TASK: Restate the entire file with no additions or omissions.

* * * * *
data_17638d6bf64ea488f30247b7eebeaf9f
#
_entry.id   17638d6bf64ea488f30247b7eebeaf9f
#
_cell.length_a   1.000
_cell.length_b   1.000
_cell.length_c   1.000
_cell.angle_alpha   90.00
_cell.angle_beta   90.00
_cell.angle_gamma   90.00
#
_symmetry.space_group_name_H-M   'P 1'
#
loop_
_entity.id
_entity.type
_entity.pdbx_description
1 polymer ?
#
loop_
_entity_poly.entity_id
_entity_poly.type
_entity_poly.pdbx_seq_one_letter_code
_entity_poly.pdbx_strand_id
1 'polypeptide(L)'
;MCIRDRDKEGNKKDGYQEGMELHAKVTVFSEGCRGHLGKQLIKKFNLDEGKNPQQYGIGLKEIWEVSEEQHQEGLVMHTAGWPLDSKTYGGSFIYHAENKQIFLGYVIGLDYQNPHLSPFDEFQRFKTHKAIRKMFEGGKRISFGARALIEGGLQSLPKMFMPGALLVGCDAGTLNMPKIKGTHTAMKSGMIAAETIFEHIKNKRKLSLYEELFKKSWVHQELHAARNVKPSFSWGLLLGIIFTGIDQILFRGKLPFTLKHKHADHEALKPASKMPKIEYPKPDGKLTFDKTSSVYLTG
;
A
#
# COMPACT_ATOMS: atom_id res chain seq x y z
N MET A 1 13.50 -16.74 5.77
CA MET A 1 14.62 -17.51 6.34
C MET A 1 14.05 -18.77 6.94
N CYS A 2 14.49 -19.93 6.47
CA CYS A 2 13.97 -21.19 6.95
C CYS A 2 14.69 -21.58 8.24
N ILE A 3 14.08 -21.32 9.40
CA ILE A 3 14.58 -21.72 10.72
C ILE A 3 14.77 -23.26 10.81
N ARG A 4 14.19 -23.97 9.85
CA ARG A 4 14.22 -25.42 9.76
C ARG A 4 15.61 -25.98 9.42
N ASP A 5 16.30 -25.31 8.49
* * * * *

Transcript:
data_17638d6bf64ea488f30247b7eebeaf9f
#
_entry.id   17638d6bf64ea488f30247b7eebeaf9f
#
_cell.length_a   1.000
_cell.length_b   1.000
_cell.length_c   1.000
_cell.angle_alpha   90.00
_cell.angle_beta   90.00
_cell.angle_gamma   90.00
#
_symmetry.space_group_name_H-M   'P 1'
#
loop_
_entity.id
_entity.type
_entity.pdbx_description
1 polymer ?
#
loop_
_entity_poly.entity_id
_entity_poly.type
_entity_poly.pdbx_seq_one_letter_code
_entity_poly.pdbx_strand_id
1 'polypeptide(L)'
;MCIRDRDKEGNKKDGYQEGMELHAKVTVFSEGCRGHLGKQLIKKFNLDEGKNPQQYGIGLKEIWEVSEEQHQEGLVMHTAGWPLDSKTYGGSFIYHAENKQIFLGYVIGLDYQNPHLSPFDEFQRFKTHKAIRKMFEGGKRISFGARALIEGGLQSLPKMFMPGALLVGCDAGTLNMPKIKGTHTAMKSGMIAAETIFEHIKNKRKLSLYEELFKKSWVHQELHAARNVKPSFSWGLLLGIIFTGIDQILFRGKLPFTLKHKHADHEALKPASKMPKIEYPKPDGKLTFDKTSSVYLTG
;
A
#
# COMPACT_ATOMS: atom_id res chain seq x y z
N MET A 1 13.50 -16.74 5.77
CA MET A 1 14.62 -17.51 6.34
C MET A 1 14.05 -18.77 6.94
N CYS A 2 14.49 -19.93 6.47
CA CYS A 2 13.97 -21.19 6.95
C CYS A 2 14.69 -21.58 8.24
N ILE A 3 14.08 -21.32 9.40
CA ILE A 3 14.58 -21.72 10.72
C ILE A 3 14.77 -23.26 10.81
N ARG A 4 14.19 -23.97 9.85
CA ARG A 4 14.22 -25.42 9.76
C ARG A 4 15.61 -25.98 9.42
N ASP A 5 16.30 -25.31 8.49